The Best Way to Fight With a Teenager
By Lisa Damour
Lisa Damour writes about adolescent behavior.
When raising teenagers, conflict usually comes with the territory. A
growing body of research suggests that this can actually be a good thing. How
disagreements are handled at home shapes both adolescent mental health and
the overall quality of the parentteenager relationship. Not only that, the
nature of family quarrels can also drive how adolescents manage their
relationships with people beyond the home.
In looking at how teenagers approach disputes, experts have identified
four distinct styles: attacking, withdrawing, complying and problem solving.
Adolescents who favor either of the first two routes — escalating fights or
stubbornly refusing to engage in them — are the ones most likely to be or
become depressed, anxious or delinquent. But even those teenagers who take
the third route and comply, simply yielding to their parents’ wishes, suffer
from high rates of mood disorders. Further, teenagers who cannot resolve
arguments at home often have similar troubles in their friendships and love
In contrast, teenagers who use problem solving to address disputes with
their parents present a vastly different picture. They tend to enjoy the sturdiest
psychological health and the happiest relationships everywhere they go, two
outcomes that would top every parent’s wish list.
So how do we raise teenagers who see disagreements as challenges to be
Compelling new research suggests that constructive conflict between
parent and teenager hinges on the adolescent’s readiness to see beyond his or
her own perspective. In other words, good fights happen when teenagers
consider arguments from both sides, and bad fights happen when they don’t.
Conveniently, the intellectual ability to consider multiple outlooks
blossoms in the teenage years. While younger children lack the neurological
capacity to fully understand someone else’s point of view, adolescence sparks
rapid development in the parts of the brain associated with abstract reasoning.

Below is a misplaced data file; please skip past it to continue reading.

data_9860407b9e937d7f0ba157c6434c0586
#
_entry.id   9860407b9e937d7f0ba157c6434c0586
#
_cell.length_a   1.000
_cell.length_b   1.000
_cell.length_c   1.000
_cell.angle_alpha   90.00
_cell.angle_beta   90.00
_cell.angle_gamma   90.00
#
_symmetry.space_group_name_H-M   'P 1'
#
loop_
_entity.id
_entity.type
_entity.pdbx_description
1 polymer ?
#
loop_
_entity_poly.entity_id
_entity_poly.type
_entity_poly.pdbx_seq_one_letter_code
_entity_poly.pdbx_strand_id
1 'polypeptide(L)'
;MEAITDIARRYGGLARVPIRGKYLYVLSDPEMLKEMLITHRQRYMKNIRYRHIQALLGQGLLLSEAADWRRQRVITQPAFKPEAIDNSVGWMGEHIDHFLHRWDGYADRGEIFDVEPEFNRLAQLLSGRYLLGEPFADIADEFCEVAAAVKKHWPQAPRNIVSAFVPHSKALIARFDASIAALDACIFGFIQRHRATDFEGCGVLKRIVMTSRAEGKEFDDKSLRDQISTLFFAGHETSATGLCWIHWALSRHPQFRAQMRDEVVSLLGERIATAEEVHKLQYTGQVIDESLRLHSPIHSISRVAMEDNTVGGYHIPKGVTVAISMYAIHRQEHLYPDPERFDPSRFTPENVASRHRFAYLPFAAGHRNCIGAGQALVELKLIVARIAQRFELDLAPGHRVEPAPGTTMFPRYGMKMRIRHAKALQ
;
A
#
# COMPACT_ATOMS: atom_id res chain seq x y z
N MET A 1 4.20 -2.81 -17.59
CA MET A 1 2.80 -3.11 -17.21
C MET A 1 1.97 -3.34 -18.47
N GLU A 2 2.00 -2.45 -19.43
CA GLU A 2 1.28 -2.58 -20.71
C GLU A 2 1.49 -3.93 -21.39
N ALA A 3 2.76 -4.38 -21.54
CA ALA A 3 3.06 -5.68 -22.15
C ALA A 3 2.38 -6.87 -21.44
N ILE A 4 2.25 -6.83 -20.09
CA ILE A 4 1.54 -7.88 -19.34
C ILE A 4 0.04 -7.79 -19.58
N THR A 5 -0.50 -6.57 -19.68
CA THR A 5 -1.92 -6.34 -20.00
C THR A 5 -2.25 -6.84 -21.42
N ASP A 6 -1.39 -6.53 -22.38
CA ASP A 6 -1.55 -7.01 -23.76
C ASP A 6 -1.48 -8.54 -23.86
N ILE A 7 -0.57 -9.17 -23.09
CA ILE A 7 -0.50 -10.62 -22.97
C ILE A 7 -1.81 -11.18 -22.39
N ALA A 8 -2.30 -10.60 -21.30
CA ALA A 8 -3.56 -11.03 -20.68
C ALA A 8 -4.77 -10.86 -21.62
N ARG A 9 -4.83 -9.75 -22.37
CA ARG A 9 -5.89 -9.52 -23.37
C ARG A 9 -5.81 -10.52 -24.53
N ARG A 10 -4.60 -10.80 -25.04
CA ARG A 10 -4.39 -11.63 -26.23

This leads to dramatic gains in the ability to regard situations from competing
viewpoints. We also have evidence that parents can make the most of their
teenagers’ evolving neurobiology by being good role models for taking another
person’s perspective. Adults who are willing to walk around in their teenagers’
mental shoes tend to raise teenagers who return the favor.
But research findings rarely translate cleanly to the realities of family life.
Conflict comes with heat, and we can only contemplate another person’s
viewpoint when heads are cool. Imagine an adolescent announcing his plan to
spend Saturday night with a former friend known for serious wrongdoing. Any
reasonable parent might respond “Absolutely not!” and trigger an eruption,
retreat or gloomy submission in a normally developing teenager.
An interaction that ends here is an opportunity lost. But hard starts can be
salvaged if we allow for the possibility that first reactions can give way to
second ones. The parent in this scenario might soon find a way to say, “I’m
sorry that got ugly. I need you to help me understand why you want to spend
time with Mike when you don’t even like him that much. And can you put
words to why I’m so uncomfortable with the idea of you hanging out with
No parent or teenager can, or needs to, turn every dispute into a
thoughtful consideration of opposing outlooks. And some families weather
toxic battles that go far beyond the squabbles inherent in raising adolescents.
Still, the balance of research suggests that gardenvariety disagreements offer
the opportunity to help young people better understand themselves and
others, building in them the lifelong skill of finding room for civility in the
midst of discord.
No parent looks forward to fighting with his or her teenage child. But the
friction that comes with raising adolescents might be easier to take when we
see it as an opening, not an obstacle.
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Lisa Damour is a psychologist in private practice in Shaker Heights,
Ohio, a clinical instructor at Case Western Reserve University and
the director of Laurel School’s Center for Research on Girls. She is
the author of “Untangled: Guiding Teenage Girls Through the Seven
Transitions Into Adulthood.” Follow her on Twitter: @LDamour